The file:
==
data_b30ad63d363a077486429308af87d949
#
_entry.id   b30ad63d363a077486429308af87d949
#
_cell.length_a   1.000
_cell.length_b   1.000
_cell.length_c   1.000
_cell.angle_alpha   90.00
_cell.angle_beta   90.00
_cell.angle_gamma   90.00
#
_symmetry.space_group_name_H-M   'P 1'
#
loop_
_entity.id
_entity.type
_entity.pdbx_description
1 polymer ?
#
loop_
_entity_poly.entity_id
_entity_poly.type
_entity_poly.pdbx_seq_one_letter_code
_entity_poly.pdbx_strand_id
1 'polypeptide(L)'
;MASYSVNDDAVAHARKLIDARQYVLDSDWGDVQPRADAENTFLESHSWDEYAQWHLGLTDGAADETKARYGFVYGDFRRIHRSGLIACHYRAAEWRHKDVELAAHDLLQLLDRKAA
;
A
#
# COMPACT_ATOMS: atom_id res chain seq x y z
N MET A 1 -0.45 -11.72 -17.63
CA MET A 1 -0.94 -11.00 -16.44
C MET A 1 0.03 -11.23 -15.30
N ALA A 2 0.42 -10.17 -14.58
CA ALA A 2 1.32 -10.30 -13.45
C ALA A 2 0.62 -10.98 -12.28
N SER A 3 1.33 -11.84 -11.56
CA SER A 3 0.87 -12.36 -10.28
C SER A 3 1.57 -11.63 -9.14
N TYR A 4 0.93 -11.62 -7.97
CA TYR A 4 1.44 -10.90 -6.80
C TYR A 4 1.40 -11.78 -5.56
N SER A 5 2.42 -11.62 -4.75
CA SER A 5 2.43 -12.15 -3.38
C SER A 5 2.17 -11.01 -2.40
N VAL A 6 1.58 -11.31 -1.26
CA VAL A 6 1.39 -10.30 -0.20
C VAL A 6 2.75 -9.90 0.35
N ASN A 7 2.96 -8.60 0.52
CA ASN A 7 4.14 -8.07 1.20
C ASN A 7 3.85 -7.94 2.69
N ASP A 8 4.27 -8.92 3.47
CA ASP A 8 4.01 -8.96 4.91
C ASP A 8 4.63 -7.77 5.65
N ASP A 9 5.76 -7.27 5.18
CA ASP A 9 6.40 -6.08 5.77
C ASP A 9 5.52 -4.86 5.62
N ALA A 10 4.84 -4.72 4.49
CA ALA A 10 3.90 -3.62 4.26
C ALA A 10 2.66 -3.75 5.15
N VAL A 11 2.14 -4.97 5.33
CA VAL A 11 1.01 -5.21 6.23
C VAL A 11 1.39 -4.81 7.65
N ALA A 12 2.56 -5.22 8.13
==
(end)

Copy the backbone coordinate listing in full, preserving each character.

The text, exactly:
data_b30ad63d363a077486429308af87d949
#
_entry.id   b30ad63d363a077486429308af87d949
#
_cell.length_a   1.000
_cell.length_b   1.000
_cell.length_c   1.000
_cell.angle_alpha   90.00
_cell.angle_beta   90.00
_cell.angle_gamma   90.00
#
_symmetry.space_group_name_H-M   'P 1'
#
loop_
_entity.id
_entity.type
_entity.pdbx_description
1 polymer ?
#
loop_
_entity_poly.entity_id
_entity_poly.type
_entity_poly.pdbx_seq_one_letter_code
_entity_poly.pdbx_strand_id
1 'polypeptide(L)'
;MASYSVNDDAVAHARKLIDARQYVLDSDWGDVQPRADAENTFLESHSWDEYAQWHLGLTDGAADETKARYGFVYGDFRRIHRSGLIACHYRAAEWRHKDVELAAHDLLQLLDRKAA
;
A
#
# COMPACT_ATOMS: atom_id res chain seq x y z
N MET A 1 -0.45 -11.72 -17.63
CA MET A 1 -0.94 -11.00 -16.44
C MET A 1 0.03 -11.23 -15.30
N ALA A 2 0.42 -10.17 -14.58
CA ALA A 2 1.32 -10.30 -13.45
C ALA A 2 0.62 -10.98 -12.28
N SER A 3 1.33 -11.84 -11.56
CA SER A 3 0.87 -12.36 -10.28
C SER A 3 1.57 -11.63 -9.14
N TYR A 4 0.93 -11.62 -7.97
CA TYR A 4 1.44 -10.90 -6.80
C TYR A 4 1.40 -11.78 -5.56
N SER A 5 2.42 -11.62 -4.75
CA SER A 5 2.43 -12.15 -3.38
C SER A 5 2.17 -11.01 -2.40
N VAL A 6 1.58 -11.31 -1.26
CA VAL A 6 1.39 -10.30 -0.20
C VAL A 6 2.75 -9.90 0.35
N ASN A 7 2.96 -8.60 0.52
CA ASN A 7 4.14 -8.07 1.20
C ASN A 7 3.85 -7.94 2.69
N ASP A 8 4.27 -8.92 3.47
CA ASP A 8 4.01 -8.96 4.91
C ASP A 8 4.63 -7.77 5.65
N ASP A 9 5.76 -7.27 5.18
CA ASP A 9 6.40 -6.08 5.77
C ASP A 9 5.52 -4.86 5.62
N ALA A 10 4.84 -4.72 4.49
CA ALA A 10 3.90 -3.62 4.26
C ALA A 10 2.66 -3.75 5.15
N VAL A 11 2.14 -4.97 5.33
CA VAL A 11 1.01 -5.21 6.23
C VAL A 11 1.39 -4.81 7.65
N ALA A 12 2.56 -5.22 8.13